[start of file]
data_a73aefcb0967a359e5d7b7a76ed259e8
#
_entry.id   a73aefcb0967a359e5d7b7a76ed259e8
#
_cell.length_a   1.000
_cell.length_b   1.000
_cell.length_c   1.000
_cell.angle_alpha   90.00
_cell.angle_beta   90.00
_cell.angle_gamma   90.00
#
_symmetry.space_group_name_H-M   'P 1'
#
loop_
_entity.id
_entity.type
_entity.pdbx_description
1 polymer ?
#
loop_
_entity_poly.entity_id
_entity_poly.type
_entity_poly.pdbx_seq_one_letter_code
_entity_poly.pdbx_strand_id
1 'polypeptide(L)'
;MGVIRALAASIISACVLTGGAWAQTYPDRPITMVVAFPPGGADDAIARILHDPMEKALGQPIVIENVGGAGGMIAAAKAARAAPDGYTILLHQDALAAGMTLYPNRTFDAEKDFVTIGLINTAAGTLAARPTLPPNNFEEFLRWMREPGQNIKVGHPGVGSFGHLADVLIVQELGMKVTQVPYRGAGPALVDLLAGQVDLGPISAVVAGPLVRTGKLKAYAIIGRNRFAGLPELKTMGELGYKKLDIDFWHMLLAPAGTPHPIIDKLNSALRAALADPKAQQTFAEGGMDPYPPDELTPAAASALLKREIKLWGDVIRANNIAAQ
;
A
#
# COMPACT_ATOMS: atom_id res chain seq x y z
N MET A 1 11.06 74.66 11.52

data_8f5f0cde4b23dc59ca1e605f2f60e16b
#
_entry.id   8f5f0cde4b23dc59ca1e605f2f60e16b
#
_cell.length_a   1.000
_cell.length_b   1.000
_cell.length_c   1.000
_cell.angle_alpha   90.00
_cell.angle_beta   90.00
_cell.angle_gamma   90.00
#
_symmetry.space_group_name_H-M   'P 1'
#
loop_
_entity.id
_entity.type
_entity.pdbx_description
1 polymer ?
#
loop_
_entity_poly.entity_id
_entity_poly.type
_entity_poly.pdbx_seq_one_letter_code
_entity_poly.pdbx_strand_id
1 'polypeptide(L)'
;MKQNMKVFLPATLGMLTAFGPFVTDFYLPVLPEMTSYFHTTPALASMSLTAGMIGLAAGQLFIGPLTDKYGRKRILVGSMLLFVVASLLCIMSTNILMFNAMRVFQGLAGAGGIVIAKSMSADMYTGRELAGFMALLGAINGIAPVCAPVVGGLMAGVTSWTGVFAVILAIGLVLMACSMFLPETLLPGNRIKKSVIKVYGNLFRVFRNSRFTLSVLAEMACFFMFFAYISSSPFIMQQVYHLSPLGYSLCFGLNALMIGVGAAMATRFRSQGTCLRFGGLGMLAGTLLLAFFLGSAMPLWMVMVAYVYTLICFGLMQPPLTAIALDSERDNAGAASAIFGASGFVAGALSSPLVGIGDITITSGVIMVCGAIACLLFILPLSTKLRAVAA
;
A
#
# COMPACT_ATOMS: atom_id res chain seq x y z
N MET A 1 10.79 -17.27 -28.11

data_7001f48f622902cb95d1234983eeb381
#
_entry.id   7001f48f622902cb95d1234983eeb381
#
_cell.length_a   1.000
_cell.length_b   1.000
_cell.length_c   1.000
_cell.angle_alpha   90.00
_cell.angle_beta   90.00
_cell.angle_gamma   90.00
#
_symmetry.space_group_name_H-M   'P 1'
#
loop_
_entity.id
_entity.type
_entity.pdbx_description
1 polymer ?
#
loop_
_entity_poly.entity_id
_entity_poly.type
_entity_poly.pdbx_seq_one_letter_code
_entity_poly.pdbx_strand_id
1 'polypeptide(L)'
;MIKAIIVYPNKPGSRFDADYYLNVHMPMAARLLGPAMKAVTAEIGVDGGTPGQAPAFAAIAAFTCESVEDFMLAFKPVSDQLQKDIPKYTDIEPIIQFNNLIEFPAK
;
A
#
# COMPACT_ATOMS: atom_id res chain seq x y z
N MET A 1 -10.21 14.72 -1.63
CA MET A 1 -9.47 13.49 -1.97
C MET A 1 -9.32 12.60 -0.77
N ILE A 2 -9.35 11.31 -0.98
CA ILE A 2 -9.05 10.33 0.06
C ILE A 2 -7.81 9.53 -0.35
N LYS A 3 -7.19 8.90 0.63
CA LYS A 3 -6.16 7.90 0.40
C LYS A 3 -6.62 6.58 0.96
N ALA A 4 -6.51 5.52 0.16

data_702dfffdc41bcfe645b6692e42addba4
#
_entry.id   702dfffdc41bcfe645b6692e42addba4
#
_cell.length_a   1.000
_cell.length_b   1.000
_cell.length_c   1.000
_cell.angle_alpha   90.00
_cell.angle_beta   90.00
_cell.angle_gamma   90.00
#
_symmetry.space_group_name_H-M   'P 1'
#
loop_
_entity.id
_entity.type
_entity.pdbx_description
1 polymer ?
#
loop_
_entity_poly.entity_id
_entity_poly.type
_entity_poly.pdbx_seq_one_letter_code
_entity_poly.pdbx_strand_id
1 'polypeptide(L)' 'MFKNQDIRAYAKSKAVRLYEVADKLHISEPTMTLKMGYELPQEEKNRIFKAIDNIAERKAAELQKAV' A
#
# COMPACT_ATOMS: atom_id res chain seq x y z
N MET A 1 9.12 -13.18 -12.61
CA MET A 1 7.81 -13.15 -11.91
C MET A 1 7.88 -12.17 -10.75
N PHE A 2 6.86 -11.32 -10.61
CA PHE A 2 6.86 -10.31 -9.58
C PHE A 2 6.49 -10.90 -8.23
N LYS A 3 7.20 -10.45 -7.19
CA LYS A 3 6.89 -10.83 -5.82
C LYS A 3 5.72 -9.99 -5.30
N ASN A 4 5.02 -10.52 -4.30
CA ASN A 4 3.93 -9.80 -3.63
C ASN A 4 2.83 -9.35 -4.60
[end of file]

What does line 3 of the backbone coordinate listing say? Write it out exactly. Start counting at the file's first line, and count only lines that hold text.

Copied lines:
_entry.id   a73aefcb0967a359e5d7b7a76ed259e8